Injection Drug Use and HIV/AIDS

61. HIV Prevalence in the Russian Federation

"Russia now has a 1 percent HIV prevalence rate among its young people and the fastest growing HIV/AIDS epidemic in the world. While the epidemic is still predominantly fuelled by injecting drug users and confined to their ranks, there are clear signs that the epidemic continues to spread to the general population, especially the youth."

UNODC, "Illicit Drug Trends in the Russian Federation," (UNODC Regional Office for Russia and Belarus, April 2008), p. 6.

62. HIV Transmission and IDUs in Russia, 2006

"The epidemic disproportionately affects IDUs who comprise 87% of the cumulative number of registered HIV cases, however, with the epidemic becoming more mature, the infection tendency away from IDUs to heterosexual is also increasing with 68% of newly registered cases by the end of 2004 corresponding to IDU and 30% to heterosexuals (In the previous year heterosexual transmission accounted for 23.4% of new infections). The interpretation of the tendency towards less new infections diagnosed is not an indication of a slowing of the epidemic but rather reflective of the changes in HIV testing policy, the smaller number of tests performed in population groups with high-risk behaviors and also a shortage of test kits."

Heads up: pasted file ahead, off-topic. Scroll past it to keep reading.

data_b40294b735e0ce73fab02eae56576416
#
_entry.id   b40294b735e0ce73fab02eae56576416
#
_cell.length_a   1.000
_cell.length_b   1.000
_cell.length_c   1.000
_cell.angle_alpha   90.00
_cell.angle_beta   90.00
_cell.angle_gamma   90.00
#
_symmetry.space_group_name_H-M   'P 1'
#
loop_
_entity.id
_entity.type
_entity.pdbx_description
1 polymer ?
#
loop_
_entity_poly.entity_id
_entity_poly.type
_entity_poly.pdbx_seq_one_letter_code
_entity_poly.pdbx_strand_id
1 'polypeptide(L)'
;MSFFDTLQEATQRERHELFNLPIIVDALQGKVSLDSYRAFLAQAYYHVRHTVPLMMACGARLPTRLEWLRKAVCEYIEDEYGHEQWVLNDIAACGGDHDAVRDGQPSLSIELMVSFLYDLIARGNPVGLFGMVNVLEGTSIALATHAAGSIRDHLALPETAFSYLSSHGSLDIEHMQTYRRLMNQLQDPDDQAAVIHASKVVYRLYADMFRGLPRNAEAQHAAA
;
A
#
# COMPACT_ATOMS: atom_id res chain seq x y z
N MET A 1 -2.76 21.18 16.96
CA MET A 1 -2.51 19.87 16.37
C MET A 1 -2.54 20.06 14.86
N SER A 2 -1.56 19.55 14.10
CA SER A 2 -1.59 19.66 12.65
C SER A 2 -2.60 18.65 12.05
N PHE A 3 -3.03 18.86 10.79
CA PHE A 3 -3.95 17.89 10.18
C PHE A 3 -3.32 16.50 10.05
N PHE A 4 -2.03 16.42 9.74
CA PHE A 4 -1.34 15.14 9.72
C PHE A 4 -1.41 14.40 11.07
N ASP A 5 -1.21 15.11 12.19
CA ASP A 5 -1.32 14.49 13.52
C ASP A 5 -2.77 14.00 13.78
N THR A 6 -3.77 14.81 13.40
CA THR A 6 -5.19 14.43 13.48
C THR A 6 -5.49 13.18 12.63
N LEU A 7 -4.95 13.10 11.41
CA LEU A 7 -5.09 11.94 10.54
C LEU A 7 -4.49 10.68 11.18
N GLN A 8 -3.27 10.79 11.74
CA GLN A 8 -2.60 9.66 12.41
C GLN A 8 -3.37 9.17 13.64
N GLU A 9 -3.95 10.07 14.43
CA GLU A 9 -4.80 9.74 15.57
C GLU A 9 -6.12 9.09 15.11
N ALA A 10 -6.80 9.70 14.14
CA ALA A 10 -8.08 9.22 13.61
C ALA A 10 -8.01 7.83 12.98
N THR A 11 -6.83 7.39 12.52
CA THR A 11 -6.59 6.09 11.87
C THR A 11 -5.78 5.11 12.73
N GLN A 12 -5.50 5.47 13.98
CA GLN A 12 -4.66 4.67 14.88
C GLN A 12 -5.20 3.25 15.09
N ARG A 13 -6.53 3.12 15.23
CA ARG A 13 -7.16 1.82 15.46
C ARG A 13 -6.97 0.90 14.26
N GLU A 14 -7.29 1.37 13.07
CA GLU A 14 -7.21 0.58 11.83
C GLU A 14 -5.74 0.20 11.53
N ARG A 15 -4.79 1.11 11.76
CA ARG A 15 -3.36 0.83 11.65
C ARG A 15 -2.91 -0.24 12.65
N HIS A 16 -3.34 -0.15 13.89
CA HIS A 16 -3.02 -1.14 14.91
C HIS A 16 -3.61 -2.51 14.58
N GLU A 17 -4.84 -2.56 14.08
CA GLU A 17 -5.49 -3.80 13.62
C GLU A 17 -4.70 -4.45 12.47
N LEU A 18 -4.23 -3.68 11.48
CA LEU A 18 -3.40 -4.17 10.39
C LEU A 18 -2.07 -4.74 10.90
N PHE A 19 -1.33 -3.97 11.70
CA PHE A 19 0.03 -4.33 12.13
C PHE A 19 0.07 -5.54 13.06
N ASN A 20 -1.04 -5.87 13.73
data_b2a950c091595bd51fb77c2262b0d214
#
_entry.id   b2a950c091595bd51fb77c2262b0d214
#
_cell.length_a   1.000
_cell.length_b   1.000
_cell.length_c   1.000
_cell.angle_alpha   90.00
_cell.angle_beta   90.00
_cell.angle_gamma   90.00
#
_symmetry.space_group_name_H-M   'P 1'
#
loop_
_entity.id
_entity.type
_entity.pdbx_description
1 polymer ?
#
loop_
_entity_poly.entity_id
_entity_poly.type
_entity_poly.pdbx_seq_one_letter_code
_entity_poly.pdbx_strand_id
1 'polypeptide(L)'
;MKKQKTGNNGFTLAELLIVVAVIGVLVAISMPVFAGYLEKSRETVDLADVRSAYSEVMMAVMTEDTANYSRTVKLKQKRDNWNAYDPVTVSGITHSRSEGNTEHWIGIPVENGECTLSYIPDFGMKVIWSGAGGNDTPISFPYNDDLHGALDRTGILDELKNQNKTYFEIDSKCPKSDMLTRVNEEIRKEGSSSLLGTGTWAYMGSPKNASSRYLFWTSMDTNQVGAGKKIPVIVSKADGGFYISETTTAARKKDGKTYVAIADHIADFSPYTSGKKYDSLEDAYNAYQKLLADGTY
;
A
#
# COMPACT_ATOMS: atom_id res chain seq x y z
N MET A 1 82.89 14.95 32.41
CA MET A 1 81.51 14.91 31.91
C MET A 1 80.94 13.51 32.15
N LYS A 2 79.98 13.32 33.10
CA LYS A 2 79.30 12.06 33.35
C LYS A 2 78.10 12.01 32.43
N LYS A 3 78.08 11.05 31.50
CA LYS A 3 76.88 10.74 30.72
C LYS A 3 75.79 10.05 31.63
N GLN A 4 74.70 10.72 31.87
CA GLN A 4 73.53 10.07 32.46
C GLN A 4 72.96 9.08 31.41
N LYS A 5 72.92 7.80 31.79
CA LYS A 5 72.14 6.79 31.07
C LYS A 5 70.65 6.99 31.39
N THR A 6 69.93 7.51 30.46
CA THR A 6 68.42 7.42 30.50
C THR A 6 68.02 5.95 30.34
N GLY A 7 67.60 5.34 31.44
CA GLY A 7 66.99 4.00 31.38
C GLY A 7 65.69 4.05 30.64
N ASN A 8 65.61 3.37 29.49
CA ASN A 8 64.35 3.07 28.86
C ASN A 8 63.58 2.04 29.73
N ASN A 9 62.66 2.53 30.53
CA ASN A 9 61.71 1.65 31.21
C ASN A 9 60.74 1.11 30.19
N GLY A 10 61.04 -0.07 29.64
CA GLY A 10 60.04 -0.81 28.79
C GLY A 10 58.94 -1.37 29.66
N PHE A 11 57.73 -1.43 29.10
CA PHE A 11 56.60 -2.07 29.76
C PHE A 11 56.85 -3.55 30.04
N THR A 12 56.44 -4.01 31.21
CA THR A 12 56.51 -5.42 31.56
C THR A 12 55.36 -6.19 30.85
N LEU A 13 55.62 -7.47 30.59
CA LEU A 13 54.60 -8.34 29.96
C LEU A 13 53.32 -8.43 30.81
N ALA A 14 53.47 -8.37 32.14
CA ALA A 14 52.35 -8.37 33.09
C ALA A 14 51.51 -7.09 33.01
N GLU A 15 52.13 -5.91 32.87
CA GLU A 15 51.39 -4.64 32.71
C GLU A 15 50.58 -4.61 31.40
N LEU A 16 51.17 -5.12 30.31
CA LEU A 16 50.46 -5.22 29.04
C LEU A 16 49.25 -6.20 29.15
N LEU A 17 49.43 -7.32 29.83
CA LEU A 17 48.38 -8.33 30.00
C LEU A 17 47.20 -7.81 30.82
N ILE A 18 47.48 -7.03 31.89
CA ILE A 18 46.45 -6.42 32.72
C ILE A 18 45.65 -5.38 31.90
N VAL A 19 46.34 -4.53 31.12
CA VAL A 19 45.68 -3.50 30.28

United Nations Office for Drug Control and Crime, "Illicit Drug Trends in the Russian Federation, 2005" (Moscow, Russian Federation: UNODC Regional Office for Russia and Belarus, November 2006), p. 14.

63. HIV Infections and IDU

"Eastern Europe, the Commonwealth of Independent States, and significant parts of Asia are experiencing explosive growth in new HIV infections, driven largely by injecting drug use (UNAIDS, 2006). While the primary route of transmission in most of these areas is sharing of contaminated injecting equipment, sexual and perinatal transmission among IDUs [injecting drug users] and their partners also plays an important and growing role. In many highly affected countries, rapid growth in the number of IDUs infected with HIV has already created a public health crisis. Countries where the level of HIV infection is still relatively low have the chance -- if they act now -- to slow the spread of HIV."

Committee on the Prevention of HIV Infection among Injecting Drug Users in High-Risk Countries, "Preventing HIV Infection among Injecting Drug Users in High Risk Countries: An Assessment of the Evidence" (Washington, DC: National Academy Press, 2006), p. 187.